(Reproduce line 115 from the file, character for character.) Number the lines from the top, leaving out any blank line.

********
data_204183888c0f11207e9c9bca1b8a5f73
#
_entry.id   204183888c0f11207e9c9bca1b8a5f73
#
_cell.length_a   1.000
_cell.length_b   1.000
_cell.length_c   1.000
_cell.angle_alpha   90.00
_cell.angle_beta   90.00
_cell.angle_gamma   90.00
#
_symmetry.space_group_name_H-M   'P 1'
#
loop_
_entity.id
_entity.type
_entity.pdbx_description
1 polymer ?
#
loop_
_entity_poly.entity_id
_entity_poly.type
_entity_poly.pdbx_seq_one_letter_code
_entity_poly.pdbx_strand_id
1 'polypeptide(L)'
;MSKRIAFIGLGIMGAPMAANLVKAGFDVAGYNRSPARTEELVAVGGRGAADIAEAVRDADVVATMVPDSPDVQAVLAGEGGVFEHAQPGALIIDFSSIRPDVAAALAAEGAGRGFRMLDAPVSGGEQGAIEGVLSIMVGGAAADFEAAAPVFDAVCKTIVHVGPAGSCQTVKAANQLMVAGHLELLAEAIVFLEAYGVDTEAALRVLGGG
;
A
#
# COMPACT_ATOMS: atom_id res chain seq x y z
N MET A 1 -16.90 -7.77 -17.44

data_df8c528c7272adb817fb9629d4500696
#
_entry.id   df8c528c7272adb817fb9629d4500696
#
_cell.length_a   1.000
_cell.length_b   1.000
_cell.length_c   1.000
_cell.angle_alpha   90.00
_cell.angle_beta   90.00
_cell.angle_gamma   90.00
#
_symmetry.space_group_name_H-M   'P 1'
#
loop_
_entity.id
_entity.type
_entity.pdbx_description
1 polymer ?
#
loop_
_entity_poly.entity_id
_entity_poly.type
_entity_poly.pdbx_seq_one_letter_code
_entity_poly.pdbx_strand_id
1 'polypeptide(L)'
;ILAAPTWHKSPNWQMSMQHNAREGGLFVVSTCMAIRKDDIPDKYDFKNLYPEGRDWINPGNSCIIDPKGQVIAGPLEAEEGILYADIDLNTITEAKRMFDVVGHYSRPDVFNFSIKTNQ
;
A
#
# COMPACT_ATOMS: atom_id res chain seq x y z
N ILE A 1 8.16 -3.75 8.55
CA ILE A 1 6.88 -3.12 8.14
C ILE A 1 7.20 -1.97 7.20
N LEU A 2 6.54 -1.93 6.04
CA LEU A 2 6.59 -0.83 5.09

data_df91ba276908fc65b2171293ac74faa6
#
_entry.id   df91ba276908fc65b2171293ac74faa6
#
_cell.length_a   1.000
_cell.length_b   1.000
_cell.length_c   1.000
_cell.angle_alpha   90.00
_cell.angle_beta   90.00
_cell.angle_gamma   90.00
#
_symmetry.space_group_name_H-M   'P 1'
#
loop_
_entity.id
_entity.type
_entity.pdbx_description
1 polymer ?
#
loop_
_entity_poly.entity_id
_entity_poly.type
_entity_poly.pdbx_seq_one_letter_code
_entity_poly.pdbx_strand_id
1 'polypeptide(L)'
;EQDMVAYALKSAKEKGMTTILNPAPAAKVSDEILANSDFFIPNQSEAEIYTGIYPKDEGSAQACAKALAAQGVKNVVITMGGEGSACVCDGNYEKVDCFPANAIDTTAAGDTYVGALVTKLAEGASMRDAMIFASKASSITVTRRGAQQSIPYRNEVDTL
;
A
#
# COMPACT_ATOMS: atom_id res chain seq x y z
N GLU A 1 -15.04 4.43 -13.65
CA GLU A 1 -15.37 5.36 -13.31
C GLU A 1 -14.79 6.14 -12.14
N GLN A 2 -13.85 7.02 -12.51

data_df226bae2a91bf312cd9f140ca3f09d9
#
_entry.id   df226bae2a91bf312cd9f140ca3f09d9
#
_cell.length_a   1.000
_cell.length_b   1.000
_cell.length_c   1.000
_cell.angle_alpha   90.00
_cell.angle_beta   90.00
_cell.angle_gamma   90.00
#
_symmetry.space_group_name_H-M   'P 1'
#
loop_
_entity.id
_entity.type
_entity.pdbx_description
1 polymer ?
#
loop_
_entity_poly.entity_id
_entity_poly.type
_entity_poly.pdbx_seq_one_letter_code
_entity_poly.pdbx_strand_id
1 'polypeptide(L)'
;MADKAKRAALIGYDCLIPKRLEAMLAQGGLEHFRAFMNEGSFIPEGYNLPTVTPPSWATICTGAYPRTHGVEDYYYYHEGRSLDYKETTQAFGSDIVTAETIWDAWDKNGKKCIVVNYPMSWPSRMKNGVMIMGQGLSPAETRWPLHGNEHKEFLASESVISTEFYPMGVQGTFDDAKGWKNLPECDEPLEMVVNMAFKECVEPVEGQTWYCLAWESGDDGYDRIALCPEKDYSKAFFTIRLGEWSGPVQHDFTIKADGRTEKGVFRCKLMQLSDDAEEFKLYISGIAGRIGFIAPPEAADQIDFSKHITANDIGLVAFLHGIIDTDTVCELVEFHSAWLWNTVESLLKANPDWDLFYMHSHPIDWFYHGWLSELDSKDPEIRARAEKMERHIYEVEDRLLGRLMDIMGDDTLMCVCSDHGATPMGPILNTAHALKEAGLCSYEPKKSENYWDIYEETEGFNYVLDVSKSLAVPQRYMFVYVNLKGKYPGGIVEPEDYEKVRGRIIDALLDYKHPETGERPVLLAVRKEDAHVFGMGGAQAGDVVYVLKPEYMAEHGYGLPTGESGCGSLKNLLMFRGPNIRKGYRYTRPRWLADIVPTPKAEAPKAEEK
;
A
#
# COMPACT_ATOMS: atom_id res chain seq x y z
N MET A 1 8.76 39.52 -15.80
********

_entity.id